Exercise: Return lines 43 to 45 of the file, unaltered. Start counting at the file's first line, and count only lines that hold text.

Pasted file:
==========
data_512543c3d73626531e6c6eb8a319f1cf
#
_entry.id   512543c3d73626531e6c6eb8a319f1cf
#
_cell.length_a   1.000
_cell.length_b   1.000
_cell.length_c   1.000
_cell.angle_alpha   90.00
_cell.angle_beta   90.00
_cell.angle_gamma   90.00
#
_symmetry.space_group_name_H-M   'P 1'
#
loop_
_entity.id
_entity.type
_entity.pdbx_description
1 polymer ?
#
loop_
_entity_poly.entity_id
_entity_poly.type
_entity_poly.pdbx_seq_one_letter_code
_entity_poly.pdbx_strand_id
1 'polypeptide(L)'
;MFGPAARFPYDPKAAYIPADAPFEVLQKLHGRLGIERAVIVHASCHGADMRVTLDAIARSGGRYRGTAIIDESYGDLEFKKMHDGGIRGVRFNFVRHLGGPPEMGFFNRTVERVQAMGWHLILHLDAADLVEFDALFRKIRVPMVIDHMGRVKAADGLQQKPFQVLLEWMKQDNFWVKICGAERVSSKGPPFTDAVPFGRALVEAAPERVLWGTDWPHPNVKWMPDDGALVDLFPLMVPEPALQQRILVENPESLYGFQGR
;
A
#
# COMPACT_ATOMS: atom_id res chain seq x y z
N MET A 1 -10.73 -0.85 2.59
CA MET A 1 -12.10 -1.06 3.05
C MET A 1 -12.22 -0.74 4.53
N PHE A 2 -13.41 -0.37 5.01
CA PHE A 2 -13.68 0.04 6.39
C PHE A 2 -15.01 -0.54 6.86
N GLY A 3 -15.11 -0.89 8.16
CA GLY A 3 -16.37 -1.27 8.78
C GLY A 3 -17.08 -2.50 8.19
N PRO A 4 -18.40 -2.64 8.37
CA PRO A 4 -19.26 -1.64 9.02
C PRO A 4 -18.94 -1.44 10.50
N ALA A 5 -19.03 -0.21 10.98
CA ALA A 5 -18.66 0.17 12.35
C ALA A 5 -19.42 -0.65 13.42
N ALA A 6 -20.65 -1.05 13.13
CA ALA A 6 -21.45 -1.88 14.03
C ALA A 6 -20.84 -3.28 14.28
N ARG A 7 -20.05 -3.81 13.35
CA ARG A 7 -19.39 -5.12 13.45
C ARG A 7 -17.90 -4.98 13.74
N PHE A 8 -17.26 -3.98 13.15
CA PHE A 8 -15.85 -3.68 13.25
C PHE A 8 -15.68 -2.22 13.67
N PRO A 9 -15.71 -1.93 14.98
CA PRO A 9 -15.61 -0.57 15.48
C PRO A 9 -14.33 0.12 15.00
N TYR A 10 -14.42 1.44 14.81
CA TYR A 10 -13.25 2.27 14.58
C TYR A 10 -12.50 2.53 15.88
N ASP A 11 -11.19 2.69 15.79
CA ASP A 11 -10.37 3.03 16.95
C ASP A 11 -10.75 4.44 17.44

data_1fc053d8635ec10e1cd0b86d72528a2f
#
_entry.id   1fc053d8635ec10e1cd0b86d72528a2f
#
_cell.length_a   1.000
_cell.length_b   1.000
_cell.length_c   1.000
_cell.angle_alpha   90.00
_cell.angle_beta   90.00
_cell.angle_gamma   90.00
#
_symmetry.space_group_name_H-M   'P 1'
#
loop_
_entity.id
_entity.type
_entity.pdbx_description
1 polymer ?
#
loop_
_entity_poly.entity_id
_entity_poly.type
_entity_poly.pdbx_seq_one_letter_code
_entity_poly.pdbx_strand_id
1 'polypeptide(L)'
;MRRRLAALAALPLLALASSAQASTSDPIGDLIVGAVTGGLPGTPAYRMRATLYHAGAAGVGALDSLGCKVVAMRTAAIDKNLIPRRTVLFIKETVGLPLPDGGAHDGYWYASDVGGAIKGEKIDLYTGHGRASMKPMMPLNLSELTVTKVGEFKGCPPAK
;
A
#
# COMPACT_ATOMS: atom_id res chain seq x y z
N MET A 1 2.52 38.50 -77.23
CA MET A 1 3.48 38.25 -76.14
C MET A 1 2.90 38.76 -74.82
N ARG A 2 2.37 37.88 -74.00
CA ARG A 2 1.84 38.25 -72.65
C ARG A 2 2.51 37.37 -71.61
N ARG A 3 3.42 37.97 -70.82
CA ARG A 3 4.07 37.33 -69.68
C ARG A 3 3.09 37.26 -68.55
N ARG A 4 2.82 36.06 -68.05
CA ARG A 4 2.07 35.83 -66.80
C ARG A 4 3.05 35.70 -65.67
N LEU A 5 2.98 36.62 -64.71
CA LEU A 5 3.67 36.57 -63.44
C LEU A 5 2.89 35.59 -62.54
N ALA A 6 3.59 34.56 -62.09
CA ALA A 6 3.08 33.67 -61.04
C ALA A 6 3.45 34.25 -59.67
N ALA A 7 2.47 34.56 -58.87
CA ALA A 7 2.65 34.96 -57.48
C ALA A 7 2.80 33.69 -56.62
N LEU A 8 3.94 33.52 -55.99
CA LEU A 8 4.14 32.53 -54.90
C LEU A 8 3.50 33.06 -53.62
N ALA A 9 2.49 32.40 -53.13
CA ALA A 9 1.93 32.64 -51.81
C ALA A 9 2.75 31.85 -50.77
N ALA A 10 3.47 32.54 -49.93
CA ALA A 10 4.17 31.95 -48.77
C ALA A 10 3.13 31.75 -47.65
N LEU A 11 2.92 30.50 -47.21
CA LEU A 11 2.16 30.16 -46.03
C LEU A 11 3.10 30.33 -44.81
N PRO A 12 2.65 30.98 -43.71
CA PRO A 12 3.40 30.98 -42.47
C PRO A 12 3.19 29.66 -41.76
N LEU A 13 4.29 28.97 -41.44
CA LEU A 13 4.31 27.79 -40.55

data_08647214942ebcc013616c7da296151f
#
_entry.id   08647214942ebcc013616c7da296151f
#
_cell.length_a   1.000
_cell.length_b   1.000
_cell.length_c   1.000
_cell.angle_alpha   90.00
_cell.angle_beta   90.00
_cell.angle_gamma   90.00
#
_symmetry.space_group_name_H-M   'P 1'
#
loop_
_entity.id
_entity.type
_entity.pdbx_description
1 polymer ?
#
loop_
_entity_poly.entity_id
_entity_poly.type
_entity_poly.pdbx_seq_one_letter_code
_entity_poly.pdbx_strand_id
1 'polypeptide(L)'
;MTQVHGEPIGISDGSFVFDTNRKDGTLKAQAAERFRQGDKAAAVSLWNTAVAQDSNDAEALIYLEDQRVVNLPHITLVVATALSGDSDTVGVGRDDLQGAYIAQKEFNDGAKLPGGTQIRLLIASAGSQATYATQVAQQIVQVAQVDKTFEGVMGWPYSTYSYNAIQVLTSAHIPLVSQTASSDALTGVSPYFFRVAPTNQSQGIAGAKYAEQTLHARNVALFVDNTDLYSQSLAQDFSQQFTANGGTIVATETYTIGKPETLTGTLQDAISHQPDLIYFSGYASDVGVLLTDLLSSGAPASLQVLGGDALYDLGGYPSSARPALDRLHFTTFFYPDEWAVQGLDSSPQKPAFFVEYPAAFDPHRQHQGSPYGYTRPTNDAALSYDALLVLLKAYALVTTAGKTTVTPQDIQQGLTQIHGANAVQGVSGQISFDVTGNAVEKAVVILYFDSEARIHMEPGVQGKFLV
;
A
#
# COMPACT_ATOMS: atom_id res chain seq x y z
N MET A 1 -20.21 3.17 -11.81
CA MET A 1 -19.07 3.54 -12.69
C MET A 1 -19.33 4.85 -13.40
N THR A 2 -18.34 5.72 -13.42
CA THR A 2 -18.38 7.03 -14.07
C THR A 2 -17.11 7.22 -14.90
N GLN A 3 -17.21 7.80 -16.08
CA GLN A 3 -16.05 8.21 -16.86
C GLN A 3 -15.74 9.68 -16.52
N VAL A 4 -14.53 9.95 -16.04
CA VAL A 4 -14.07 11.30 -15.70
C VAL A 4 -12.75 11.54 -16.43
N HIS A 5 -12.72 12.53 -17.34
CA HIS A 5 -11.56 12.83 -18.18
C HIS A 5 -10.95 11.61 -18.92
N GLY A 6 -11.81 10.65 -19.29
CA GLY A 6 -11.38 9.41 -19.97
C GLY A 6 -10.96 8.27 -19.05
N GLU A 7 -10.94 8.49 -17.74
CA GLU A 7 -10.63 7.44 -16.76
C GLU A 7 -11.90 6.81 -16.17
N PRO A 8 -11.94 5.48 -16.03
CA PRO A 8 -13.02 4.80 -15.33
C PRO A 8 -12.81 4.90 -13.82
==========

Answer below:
N ALA A 5 -19.03 -0.21 10.98
CA ALA A 5 -18.66 0.17 12.35
C ALA A 5 -19.42 -0.65 13.42